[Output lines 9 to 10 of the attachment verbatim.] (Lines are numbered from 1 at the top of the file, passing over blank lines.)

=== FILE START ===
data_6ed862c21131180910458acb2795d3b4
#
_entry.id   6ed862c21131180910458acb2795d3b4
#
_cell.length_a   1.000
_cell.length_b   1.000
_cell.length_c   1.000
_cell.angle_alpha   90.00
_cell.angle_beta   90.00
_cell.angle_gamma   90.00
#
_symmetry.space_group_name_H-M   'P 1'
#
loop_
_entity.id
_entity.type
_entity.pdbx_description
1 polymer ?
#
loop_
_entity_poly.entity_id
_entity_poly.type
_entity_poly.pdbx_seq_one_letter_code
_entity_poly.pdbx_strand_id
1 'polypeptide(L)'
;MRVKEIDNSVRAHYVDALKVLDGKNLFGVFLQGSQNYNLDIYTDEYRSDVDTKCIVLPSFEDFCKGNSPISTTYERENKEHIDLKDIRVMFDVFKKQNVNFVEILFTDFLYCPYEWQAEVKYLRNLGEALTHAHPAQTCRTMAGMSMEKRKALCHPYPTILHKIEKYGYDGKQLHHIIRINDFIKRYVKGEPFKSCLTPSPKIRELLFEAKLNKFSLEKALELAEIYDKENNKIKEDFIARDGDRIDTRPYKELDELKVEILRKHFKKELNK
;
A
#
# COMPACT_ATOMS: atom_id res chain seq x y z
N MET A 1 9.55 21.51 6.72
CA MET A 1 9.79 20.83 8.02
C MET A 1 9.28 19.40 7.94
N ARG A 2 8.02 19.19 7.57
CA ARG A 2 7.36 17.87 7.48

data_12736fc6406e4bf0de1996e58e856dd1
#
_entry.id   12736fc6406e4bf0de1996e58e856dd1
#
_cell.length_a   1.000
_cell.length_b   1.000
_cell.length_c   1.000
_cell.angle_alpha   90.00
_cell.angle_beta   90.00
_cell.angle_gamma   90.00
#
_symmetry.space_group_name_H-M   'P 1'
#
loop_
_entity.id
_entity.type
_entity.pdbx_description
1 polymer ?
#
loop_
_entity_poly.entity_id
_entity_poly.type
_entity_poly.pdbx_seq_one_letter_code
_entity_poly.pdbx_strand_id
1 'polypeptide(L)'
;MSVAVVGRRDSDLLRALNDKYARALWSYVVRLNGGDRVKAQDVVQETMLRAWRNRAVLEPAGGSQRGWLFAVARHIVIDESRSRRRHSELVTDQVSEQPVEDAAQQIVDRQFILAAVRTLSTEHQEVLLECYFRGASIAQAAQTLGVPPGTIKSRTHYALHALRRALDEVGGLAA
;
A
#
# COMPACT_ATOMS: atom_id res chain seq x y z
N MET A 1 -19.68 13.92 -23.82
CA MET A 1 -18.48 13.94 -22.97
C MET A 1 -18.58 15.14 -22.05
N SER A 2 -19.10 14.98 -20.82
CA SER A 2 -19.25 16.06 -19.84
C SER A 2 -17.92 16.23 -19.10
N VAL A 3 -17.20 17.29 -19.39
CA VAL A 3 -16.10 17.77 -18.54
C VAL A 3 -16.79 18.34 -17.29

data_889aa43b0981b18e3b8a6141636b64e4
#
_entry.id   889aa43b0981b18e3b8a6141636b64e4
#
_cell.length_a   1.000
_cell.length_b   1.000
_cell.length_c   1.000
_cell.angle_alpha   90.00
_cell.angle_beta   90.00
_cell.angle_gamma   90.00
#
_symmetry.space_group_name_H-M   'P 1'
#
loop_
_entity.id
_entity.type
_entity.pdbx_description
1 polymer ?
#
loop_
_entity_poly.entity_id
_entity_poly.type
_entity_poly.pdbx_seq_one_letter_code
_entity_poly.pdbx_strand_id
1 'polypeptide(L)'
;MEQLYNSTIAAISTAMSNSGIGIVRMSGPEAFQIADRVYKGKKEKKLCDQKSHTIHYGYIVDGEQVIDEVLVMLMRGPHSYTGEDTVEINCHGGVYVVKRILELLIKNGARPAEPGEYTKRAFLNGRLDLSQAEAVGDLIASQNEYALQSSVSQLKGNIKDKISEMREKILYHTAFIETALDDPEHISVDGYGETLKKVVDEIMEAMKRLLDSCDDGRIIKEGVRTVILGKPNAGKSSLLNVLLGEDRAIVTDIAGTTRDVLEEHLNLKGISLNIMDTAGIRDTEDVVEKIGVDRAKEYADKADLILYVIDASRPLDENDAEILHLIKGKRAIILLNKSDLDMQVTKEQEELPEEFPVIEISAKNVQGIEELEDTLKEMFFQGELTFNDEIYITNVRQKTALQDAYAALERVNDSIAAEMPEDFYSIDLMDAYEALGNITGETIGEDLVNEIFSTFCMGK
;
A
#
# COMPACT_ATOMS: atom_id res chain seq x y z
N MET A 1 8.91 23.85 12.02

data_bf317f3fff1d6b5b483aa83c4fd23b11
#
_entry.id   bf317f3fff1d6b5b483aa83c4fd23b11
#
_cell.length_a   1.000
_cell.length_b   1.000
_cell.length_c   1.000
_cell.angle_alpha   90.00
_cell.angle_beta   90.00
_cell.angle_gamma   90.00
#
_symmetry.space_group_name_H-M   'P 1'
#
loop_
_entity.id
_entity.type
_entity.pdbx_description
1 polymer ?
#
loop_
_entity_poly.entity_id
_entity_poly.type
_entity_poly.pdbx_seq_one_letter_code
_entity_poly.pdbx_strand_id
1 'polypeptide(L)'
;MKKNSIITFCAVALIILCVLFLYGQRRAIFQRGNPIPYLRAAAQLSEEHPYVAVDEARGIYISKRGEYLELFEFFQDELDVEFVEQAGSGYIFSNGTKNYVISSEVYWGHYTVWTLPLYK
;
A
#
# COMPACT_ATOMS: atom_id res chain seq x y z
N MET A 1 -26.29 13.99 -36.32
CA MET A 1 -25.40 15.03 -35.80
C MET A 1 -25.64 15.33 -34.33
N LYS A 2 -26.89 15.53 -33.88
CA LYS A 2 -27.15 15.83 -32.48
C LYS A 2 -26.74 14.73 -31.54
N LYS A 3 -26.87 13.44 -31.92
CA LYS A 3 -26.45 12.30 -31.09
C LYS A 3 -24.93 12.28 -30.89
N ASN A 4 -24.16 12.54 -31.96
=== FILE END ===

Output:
_cell.angle_beta   90.00
_cell.angle_gamma   90.00